cover image Raise the Devil

Raise the Devil

Terence Faherty. Minotaur Books, $23.95 (288pp) ISBN 978-0-312-26640-0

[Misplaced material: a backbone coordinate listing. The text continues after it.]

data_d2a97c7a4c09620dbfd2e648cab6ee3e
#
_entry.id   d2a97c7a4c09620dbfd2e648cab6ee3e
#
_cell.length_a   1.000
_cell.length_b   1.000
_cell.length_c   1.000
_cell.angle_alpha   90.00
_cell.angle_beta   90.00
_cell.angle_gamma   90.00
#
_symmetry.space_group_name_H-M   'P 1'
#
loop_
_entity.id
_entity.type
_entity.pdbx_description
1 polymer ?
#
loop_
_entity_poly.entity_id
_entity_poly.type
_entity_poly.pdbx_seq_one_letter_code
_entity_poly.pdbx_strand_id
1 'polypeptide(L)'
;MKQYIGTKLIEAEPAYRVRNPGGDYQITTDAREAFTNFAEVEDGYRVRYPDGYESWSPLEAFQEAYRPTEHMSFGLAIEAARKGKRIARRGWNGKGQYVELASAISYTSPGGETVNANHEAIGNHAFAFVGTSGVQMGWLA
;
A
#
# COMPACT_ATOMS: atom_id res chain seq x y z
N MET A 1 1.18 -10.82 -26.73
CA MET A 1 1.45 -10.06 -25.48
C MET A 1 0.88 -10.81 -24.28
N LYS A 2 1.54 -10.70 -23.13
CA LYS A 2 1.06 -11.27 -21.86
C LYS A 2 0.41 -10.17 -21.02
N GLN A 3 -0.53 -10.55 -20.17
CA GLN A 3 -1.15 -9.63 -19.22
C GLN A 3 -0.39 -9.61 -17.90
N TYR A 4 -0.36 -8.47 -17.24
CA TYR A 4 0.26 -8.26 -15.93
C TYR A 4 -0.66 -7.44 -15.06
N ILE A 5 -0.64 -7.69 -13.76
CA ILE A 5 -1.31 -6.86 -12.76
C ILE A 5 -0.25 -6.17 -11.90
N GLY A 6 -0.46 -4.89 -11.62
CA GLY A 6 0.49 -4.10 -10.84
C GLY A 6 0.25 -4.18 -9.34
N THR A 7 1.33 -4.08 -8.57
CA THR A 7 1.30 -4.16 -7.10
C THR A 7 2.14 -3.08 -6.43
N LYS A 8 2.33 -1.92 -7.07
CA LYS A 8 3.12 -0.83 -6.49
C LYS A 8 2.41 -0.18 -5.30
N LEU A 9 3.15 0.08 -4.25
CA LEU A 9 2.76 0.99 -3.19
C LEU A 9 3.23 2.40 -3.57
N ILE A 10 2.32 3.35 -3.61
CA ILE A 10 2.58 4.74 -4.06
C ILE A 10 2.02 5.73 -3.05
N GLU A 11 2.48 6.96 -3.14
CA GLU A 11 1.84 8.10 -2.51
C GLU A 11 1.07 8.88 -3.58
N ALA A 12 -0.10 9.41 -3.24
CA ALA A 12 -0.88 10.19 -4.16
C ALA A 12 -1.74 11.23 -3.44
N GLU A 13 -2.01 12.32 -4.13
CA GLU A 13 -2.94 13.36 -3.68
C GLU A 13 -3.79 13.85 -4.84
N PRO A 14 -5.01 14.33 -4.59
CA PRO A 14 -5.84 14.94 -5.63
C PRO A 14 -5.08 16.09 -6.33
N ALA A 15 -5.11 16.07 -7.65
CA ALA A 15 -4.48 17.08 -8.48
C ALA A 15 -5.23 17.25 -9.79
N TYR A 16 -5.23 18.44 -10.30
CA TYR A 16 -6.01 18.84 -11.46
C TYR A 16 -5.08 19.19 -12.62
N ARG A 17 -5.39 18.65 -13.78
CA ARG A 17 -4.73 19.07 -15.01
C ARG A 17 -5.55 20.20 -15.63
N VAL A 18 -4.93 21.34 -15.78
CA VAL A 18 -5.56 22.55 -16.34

Scott Elliott, an actor turned private detective, and Ella, his screenwriter wife, are on location for the shooting of Warrior Queen, a historical epic, when starlet Bebe Brooks and Marcus Pioline, the film's director, both perish in a plane crash. Scott feels somewhat guilty since he just returned poor Bebe to the set, rescuing her from the clutches of Johnny Remlinger, a mob hoodlum. This is Faherty's third Elliott tale (after Kill Me Again and Come Back Dead), which like the others is set in the '60s and suitably drenched in movie lore. Unfortunately, in this instance the plot drags, weighed down by the imbalance between an agreeably large cast of characters and shamefully few murder motives. Pioline's former wife, once a leading lady, is relegated to a lesser role in Warrior Queen. His nervous daughter also has a bit part. Bebe's husband, a hard-boozing writer, also has cause for resentment. Johnny isn't exactly saintly, but he claims that Bebe needed him to get her off drugs. There are rumors of affairs and two more deaths occur. The eventual solution relies on an overly used crime novel gambit, and is especially unsatisfying given the uniform excellence of Faherty's other series, which features Oscar Keane and began with the Edgar-nominated Deadstick. For a mystery writer to have more than one series up and running is far from unusual. What is surprising is the wide disparity in quality between Faherty's two. (Oct.)